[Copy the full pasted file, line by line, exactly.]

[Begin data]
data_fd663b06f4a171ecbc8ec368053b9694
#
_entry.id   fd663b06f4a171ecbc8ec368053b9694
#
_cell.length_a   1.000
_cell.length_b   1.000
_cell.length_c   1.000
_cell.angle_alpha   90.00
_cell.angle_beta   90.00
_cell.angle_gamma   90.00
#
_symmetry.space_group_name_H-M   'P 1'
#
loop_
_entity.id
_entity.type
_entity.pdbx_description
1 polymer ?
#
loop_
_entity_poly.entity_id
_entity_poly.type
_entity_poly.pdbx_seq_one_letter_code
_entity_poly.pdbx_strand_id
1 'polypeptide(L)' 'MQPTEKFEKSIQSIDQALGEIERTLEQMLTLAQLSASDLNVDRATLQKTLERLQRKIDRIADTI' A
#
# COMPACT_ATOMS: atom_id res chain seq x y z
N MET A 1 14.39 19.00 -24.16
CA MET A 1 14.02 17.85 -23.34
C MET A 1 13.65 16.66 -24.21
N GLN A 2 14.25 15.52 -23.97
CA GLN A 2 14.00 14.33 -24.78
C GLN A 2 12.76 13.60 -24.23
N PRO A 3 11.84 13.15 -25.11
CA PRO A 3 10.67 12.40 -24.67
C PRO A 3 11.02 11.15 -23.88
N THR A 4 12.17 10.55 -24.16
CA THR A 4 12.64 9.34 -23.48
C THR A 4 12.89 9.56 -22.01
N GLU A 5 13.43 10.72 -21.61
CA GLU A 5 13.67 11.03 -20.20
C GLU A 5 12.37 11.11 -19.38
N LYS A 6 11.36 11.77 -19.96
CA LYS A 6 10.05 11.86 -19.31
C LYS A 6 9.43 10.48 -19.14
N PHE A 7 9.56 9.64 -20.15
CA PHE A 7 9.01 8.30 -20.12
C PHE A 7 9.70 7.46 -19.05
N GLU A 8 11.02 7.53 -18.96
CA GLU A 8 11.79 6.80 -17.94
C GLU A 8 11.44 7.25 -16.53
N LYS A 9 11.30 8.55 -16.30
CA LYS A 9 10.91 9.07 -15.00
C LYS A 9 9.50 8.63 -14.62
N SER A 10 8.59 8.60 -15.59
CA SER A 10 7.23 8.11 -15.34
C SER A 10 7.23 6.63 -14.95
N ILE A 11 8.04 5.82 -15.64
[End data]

data_fd663b06f4a171ecbc8ec368053b9694
#
_entry.id   fd663b06f4a171ecbc8ec368053b9694
#
_cell.length_a   1.000
_cell.length_b   1.000
_cell.length_c   1.000
_cell.angle_alpha   90.00
_cell.angle_beta   90.00
_cell.angle_gamma   90.00
#
_symmetry.space_group_name_H-M   'P 1'
#
loop_
_entity.id
_entity.type
_entity.pdbx_description
1 polymer ?
#
loop_
_entity_poly.entity_id
_entity_poly.type
_entity_poly.pdbx_seq_one_letter_code
_entity_poly.pdbx_strand_id
1 'polypeptide(L)' 'MQPTEKFEKSIQSIDQALGEIERTLEQMLTLAQLSASDLNVDRATLQKTLERLQRKIDRIADTI' A
#
# COMPACT_ATOMS: atom_id res chain seq x y z
N MET A 1 14.39 19.00 -24.16
CA MET A 1 14.02 17.85 -23.34
C MET A 1 13.65 16.66 -24.21
N GLN A 2 14.25 15.52 -23.97
CA GLN A 2 14.00 14.33 -24.78
C GLN A 2 12.76 13.60 -24.23
N PRO A 3 11.84 13.15 -25.11
CA PRO A 3 10.67 12.40 -24.67
C PRO A 3 11.02 11.15 -23.88
N THR A 4 12.17 10.55 -24.16
CA THR A 4 12.64 9.34 -23.48
C THR A 4 12.89 9.56 -22.01
N GLU A 5 13.43 10.72 -21.61
CA GLU A 5 13.67 11.03 -20.20
C GLU A 5 12.37 11.11 -19.38
N LYS A 6 11.36 11.77 -19.96
CA LYS A 6 10.05 11.86 -19.31
C LYS A 6 9.43 10.48 -19.14
N PHE A 7 9.56 9.64 -20.15
CA PHE A 7 9.01 8.30 -20.12
C PHE A 7 9.70 7.46 -19.05
N GLU A 8 11.02 7.53 -18.96
CA GLU A 8 11.79 6.80 -17.94
C GLU A 8 11.44 7.25 -16.53
N LYS A 9 11.30 8.55 -16.30
CA LYS A 9 10.91 9.07 -15.00
C LYS A 9 9.50 8.63 -14.62
N SER A 10 8.59 8.60 -15.59
CA SER A 10 7.23 8.11 -15.34
C SER A 10 7.23 6.63 -14.95
N ILE A 11 8.04 5.82 -15.64